Health & Medicine

Swine flu cases climb; 'cluster' of cases suspected in Madison County

The number of confirmed swine flu cases in Kentucky jumped to 20 on Wednesday and is likely to increase further as a result of a cluster of more than 20 possible new cases in Madison County.

Altogether, five new Kentucky cases were confirmed Wednesday, raising the total to 20. The new cases included a child at Georgetown's Anne Mason Elementary School. In letters sent home with students, the Scott County Public Schools said workers would clean and sanitize buildings in the district overnight.

The Madison County cluster — the first identified so far in Kentucky — involves more than 20 people at a residential supported living facility, state health authorities said. The facility serves people who are mentally retarded or developmentally disabled.

One resident there has been confirmed to have H1N1 swine flu. But two others at the facility have "probable" cases of swine flu, and about 20 more have flu-like systems, according to Christie Green, a spokeswoman with the Madison County Health Department. The numbers include both residents and staff members, Green said.

State health officials say it's likely that all of those at the facility who have symptoms will turn out to have H1N1 swine flu. Roughly half of the residents have displayed symptoms, officials said.

Dr. Kraig Humbaugh, Kentucky's state epidemiologist, said the new cases are a reason for concern, but not for panic. With flu cases continuing to spread, clusters in close-living situations probably are inevitable, he said.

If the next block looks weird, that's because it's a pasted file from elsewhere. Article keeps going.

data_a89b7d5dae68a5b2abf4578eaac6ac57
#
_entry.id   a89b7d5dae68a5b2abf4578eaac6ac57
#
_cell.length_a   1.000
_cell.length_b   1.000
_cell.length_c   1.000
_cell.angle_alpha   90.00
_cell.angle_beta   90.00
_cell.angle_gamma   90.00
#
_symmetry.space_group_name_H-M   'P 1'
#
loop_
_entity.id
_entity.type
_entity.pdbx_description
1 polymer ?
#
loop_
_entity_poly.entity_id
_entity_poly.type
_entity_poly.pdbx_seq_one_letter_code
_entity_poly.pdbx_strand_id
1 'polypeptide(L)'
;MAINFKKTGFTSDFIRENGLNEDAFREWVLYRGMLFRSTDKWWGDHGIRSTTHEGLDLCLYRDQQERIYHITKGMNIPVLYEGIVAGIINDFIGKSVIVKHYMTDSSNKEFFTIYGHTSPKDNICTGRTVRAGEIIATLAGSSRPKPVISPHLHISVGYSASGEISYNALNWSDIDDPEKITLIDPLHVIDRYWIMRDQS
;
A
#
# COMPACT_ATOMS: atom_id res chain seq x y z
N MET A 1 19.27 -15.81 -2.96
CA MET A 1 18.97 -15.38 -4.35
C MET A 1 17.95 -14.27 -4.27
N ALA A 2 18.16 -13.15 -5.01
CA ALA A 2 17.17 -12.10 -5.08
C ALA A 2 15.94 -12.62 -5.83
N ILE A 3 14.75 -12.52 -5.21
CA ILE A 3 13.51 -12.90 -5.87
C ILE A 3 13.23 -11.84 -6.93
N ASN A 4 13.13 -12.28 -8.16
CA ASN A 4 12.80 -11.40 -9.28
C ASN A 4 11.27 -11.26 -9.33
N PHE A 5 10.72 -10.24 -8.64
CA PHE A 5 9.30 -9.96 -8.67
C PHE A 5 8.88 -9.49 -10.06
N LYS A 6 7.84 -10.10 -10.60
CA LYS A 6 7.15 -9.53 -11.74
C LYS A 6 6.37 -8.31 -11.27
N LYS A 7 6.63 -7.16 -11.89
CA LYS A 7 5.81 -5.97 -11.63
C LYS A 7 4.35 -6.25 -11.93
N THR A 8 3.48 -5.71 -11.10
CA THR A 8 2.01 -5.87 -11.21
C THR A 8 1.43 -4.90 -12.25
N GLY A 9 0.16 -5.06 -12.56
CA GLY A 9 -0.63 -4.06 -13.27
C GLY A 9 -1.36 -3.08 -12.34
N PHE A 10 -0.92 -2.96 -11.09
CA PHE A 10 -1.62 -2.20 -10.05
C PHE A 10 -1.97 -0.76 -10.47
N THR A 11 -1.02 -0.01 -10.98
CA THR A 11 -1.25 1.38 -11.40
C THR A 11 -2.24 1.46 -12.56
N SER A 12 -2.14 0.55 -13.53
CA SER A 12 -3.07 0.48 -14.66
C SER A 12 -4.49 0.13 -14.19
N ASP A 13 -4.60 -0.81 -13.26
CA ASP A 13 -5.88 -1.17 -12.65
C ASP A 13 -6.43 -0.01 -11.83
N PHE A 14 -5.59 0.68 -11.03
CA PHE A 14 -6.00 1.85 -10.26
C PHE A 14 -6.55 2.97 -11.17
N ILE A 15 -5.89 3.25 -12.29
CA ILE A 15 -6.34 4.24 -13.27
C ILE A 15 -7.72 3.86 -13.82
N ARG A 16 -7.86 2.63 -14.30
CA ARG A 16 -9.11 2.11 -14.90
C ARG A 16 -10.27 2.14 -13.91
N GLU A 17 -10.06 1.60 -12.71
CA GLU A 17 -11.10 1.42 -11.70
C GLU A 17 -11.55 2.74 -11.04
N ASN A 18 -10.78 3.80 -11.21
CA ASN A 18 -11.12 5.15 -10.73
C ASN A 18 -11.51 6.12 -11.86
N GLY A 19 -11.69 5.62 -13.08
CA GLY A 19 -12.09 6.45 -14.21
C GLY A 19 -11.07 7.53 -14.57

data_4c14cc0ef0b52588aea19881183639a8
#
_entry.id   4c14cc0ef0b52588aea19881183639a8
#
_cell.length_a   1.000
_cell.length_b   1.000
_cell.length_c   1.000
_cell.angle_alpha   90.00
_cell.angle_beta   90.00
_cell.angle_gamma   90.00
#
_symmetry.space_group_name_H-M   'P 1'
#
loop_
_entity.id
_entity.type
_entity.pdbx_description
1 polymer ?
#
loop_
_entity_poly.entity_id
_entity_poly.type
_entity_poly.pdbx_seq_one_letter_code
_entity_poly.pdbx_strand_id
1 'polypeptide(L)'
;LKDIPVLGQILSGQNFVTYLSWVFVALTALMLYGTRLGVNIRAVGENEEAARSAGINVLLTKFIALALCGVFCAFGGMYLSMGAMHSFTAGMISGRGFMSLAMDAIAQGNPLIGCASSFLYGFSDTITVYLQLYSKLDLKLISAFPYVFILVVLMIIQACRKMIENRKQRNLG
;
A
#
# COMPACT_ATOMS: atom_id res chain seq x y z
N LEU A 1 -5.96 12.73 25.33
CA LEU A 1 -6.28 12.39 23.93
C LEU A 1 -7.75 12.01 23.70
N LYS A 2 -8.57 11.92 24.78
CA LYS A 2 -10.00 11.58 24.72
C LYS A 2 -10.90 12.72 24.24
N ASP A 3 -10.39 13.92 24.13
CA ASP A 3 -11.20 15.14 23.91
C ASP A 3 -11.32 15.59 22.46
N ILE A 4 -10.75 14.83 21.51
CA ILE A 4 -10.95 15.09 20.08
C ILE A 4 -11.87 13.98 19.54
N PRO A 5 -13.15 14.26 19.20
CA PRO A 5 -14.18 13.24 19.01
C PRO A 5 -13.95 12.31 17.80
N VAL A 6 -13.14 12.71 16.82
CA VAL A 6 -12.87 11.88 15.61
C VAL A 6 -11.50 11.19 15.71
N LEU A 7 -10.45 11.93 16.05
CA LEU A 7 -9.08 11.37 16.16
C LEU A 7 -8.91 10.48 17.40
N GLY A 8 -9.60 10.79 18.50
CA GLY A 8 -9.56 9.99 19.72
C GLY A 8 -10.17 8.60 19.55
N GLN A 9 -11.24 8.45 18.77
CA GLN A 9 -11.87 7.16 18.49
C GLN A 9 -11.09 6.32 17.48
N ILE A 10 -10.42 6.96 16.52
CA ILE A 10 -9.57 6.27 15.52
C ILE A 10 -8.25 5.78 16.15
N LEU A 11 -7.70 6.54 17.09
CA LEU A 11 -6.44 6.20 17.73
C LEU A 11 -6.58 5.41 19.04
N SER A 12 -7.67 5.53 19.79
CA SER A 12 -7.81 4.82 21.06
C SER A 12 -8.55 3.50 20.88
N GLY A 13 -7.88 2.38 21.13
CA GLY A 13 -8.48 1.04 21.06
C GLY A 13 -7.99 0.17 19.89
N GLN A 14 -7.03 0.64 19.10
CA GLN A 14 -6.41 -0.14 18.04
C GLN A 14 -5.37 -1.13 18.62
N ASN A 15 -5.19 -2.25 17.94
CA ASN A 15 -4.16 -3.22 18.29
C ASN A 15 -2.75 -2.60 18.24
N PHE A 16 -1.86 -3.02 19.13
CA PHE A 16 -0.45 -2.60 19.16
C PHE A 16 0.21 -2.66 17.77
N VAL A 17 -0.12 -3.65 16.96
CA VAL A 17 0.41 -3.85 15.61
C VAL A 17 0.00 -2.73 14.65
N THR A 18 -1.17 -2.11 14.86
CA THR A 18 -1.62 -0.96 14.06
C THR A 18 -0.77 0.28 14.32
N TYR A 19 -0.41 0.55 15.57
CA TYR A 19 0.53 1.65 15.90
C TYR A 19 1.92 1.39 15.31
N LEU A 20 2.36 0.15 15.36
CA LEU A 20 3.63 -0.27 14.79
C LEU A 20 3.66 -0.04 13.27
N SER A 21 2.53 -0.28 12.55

"There is reason to be watchful. But the good news is that based on the evidence so far, it appears that the severity of this illness may be comparable to seasonal flu," Humbaugh said.

Madison County health officials don't know how residents at the supported living facility might have contracted the flu virus, Green said. But she noted that while residents might not travel frequently, they are in regular contact with their caregivers and families and friends who visit.

Residents live in separate housing units — each unit with three residents plus staffers. But they are together for extended periods each day for group activities. That could increase the chance for flu transmission within the group, health officials said.

"We assume, based on the one confirmed case, that all the cases will turn out to be H1N1," state health department spokeswoman Gwenda Bond said. "In fact, we probably will test only a few more samples, rather than trying to confirm all 20."

All the patients will receive medical treatment as if they have swine flu, she said.

According to Green, the Madison County Health Department and the provider that operates the facility were cooperating to prevent further spread of the flu virus. The joint effort includes providing anti-viral medications to any patients who need it, and "voluntary isolation and quarantine of individuals who are ill or have close contact with others who are ill," according to an announcement from the state health and family services cabinet.

The quarantine could continue for a week or until symptoms resolve, health officials said. All group activities at the residential facility have been canceled.

Some residents developed symptoms early last week. That alerted caregivers, who then contacted health care providers and the county health department.

Test samples from some patients were sent to Frankfort, which led to Wednesday's confirmed case, Green said.

Green said those under quarantine were voluntarily staying in their rooms and using protective measures such as wearing masks.

In addition to the one confirmed case in Madison County, and the child in Scott County, three more flu cases were confirmed in Jefferson County Wednesday, the state health department said.

A complete listing of all cases by county can be found by going to to

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